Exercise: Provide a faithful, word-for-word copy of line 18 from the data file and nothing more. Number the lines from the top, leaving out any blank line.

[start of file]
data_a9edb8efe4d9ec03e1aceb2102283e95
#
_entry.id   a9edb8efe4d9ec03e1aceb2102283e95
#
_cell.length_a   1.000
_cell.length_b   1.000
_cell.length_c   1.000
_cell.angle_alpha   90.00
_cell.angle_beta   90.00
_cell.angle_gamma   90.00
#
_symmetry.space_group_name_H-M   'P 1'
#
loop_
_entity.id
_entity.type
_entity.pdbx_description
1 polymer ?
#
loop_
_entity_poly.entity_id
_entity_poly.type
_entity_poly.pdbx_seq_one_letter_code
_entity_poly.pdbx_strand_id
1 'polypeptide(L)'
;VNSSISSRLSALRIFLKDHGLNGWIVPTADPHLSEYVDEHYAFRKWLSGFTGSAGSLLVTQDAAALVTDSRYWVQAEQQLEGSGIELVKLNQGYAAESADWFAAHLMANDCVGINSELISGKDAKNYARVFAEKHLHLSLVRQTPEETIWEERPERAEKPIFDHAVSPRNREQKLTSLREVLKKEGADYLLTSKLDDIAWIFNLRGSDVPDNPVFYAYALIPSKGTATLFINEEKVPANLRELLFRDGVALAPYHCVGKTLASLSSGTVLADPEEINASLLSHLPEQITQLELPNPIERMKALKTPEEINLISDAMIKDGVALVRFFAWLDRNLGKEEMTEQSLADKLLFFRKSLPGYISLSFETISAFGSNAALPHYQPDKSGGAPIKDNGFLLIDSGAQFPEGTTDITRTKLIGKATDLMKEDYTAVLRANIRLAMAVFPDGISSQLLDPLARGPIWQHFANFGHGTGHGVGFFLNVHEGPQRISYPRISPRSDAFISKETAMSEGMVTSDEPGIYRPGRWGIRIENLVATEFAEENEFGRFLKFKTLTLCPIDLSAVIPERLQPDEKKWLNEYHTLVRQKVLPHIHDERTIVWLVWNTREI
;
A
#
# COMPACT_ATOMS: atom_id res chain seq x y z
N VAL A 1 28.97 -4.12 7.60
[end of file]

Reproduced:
1 polymer ?